I’ve got my stack of books and happily make my way to the computer stations. My friend is texting up a storm on my phone and I try to keep up. How can someone type so fast?
Then one message unleashes the power that is The Black Keys’ Gold on the Ceiling.
I try to turn it off. It won’t turn off. Oh no. My ringtone is the whole song because, you know, it’s awesomeness in motion.
I issue a general apology to people around me. I explain that I’m trying to turn it off and, either way, the song will be over soon.
“Miss, you’ll have to leave the library. We’ve received complaints.”
Really? I didn’t notice any disapproving glances or shushes. I look around to see who I may have offended:
1. The drunk passed out on a table and snoring loudly. I may have interrupted his dreamscape.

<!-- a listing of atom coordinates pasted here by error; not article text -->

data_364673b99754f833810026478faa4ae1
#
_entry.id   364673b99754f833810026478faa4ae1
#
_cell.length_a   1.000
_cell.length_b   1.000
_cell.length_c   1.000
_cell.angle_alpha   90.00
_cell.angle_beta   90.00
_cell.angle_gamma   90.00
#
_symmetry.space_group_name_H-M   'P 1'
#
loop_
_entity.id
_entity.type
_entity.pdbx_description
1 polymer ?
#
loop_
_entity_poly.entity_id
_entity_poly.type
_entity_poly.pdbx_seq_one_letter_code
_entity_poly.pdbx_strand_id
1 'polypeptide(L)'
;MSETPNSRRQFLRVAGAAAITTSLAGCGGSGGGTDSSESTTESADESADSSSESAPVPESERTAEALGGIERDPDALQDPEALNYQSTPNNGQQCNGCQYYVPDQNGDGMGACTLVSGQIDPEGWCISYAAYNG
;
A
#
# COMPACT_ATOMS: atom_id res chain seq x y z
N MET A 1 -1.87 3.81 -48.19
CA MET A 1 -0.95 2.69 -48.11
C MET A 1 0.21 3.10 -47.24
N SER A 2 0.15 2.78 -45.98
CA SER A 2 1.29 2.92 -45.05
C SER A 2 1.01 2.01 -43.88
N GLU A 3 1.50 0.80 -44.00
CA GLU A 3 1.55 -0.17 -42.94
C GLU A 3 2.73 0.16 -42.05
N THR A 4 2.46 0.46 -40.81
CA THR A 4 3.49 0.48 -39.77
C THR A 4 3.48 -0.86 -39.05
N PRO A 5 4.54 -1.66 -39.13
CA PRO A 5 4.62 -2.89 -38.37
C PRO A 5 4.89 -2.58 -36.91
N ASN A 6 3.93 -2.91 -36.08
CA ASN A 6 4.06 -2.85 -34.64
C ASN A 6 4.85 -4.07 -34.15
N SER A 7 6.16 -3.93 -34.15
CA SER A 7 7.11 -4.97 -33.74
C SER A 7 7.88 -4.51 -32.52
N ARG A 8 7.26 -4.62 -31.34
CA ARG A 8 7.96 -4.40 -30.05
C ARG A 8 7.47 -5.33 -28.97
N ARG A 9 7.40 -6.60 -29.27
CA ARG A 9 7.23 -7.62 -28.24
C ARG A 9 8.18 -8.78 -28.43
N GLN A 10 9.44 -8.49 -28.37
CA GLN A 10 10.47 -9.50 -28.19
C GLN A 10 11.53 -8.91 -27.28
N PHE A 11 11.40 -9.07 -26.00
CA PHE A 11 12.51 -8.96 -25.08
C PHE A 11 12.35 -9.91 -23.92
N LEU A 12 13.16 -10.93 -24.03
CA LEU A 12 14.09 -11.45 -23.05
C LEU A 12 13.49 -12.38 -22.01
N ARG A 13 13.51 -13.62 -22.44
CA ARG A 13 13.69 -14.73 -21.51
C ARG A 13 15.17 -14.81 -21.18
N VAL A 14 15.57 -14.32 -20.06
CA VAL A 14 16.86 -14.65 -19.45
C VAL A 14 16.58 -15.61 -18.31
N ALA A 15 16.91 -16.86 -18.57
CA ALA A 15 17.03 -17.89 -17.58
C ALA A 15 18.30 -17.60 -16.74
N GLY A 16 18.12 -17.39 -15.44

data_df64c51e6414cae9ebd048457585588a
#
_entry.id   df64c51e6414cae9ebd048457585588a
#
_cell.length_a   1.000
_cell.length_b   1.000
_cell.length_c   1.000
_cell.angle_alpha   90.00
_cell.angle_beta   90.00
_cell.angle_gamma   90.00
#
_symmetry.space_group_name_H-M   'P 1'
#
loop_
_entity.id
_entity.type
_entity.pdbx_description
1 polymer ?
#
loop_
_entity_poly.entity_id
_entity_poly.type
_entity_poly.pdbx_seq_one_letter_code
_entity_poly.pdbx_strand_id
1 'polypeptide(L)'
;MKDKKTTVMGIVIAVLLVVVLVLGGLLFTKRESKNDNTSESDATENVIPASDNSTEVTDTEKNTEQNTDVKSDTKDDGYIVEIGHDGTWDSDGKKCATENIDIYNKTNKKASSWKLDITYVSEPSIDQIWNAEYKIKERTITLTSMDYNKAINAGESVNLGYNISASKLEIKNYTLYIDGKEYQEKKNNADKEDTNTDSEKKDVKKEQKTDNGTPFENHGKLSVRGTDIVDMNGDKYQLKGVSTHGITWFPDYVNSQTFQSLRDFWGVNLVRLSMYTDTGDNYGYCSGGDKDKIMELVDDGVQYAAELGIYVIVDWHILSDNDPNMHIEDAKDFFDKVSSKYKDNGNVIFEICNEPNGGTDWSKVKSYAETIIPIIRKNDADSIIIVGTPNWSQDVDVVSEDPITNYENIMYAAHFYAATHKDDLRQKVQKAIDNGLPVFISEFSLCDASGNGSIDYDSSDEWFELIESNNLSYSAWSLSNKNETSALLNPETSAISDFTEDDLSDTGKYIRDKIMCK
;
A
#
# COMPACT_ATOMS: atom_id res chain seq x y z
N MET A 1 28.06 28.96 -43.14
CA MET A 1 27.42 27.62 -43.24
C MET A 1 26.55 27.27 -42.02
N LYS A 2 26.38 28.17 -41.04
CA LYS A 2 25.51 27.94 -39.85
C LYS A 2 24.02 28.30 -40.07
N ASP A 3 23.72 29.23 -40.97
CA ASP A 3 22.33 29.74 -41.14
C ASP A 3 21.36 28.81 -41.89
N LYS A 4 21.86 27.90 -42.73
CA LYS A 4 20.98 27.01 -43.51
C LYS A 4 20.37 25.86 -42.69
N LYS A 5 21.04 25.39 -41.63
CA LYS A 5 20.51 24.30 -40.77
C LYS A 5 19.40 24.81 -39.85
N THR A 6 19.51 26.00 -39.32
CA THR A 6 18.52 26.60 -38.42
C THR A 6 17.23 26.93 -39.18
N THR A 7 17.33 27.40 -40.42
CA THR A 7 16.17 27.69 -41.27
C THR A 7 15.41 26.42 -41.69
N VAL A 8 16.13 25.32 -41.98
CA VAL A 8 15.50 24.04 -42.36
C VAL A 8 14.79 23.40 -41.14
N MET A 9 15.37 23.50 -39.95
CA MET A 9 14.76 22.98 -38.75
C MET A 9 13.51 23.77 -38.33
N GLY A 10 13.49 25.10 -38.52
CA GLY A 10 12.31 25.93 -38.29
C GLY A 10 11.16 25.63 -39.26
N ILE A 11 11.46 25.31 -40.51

2. The shrieking kids stampeding about throwing books at each other. The harried-looking adults trying to corral them. Unlikely they noticed my existence, auditory or otherwise.
3. The 80-something guy surreptitiously surfing porn. Doubtful he’d risk attracting any attention to himself.
4. The tweaker pacing in front of a CD rack. He’s watching me watching him watching me. Yeah, man, the guitar riffs are code. For: n-a-r-c.
“Miss, you’ll have to leave the library. Now.”
I gather up my books to check them out before leaving. The librarian/bouncer smiles at me. A quietly triumphant smile-smirk. Aha! Her glasses and Maoist outfit belie the heart of a subversive. The Black Keys have offended her sensibilities with their white-bread pseudo-rock.
Nicely played, my friend.
Then someone runs after me, “What’s the name of that song? It’s great! Who is it?”
I smile at the librarian/bouncer on my way out.
I ain’t blind, just a matter of time…
It’s all right, ain’t no guard in my house
[Lyrics in italics, from: “Gold on the Ceiling,” by The Black Keys. Original release: El Camino, 2011.]